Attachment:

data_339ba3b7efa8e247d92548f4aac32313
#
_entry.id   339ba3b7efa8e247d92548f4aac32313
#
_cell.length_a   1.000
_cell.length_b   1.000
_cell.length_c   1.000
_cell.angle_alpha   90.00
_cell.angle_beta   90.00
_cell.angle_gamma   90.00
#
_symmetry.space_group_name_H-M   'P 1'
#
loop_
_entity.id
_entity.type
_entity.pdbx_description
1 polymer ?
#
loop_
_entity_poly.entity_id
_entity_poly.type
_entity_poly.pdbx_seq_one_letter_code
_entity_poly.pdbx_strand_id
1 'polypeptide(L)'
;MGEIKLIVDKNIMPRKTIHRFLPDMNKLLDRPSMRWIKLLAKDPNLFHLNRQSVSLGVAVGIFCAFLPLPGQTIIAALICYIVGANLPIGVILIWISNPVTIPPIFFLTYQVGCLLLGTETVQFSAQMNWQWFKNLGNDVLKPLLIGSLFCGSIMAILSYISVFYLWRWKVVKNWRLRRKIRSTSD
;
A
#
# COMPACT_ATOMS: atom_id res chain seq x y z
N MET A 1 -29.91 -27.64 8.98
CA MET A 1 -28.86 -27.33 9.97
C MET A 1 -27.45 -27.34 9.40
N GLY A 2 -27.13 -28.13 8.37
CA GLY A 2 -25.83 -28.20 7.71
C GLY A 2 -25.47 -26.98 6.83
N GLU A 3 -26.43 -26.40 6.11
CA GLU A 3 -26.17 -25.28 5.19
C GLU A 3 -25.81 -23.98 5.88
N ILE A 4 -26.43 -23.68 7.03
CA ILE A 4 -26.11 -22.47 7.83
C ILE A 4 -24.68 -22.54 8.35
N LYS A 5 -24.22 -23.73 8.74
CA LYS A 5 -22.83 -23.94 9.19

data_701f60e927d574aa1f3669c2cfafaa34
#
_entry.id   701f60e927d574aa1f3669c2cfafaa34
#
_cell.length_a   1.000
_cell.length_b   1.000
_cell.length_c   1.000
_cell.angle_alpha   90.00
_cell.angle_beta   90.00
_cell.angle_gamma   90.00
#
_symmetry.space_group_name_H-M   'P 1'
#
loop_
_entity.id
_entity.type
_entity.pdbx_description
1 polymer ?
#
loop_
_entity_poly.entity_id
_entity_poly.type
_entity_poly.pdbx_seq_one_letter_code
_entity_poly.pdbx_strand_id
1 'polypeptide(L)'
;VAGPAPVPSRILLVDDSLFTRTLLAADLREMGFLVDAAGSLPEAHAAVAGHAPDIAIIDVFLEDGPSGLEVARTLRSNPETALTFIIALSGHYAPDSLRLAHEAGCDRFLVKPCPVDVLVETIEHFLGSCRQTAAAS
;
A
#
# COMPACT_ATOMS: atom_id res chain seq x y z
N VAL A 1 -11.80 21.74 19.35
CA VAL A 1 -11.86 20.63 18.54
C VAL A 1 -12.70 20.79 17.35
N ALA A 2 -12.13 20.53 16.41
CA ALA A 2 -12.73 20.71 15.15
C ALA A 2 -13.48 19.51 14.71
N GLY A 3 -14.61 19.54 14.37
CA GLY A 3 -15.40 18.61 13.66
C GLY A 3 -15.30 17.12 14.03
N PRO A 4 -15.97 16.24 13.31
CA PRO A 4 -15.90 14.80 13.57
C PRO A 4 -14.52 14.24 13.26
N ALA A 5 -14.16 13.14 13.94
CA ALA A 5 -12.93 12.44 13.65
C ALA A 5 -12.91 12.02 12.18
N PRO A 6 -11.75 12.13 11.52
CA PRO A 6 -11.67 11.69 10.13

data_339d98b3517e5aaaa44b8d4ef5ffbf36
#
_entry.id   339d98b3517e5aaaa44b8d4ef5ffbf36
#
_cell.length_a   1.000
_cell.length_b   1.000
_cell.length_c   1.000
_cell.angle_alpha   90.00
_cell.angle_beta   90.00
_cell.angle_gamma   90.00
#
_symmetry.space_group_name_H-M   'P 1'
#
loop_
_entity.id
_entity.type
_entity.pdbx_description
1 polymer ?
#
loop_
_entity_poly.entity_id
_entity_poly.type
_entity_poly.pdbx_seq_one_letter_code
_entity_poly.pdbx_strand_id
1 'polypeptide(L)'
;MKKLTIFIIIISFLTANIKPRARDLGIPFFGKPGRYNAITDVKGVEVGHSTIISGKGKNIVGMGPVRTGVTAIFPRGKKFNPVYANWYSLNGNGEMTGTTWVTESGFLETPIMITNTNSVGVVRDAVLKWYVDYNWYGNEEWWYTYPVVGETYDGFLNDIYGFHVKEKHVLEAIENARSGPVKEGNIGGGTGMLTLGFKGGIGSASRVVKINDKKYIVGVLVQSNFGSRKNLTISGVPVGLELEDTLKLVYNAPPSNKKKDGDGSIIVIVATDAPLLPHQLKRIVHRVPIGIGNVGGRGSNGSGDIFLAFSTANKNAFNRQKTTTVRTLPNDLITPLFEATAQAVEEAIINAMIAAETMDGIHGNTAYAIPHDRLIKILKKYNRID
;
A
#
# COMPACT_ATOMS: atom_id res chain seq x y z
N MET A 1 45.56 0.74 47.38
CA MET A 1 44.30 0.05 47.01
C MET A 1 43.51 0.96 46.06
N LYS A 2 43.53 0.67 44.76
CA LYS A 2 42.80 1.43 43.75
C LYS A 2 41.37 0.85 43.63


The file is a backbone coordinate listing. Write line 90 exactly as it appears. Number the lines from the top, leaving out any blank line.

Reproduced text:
N PRO A 6 -11.75 12.13 11.52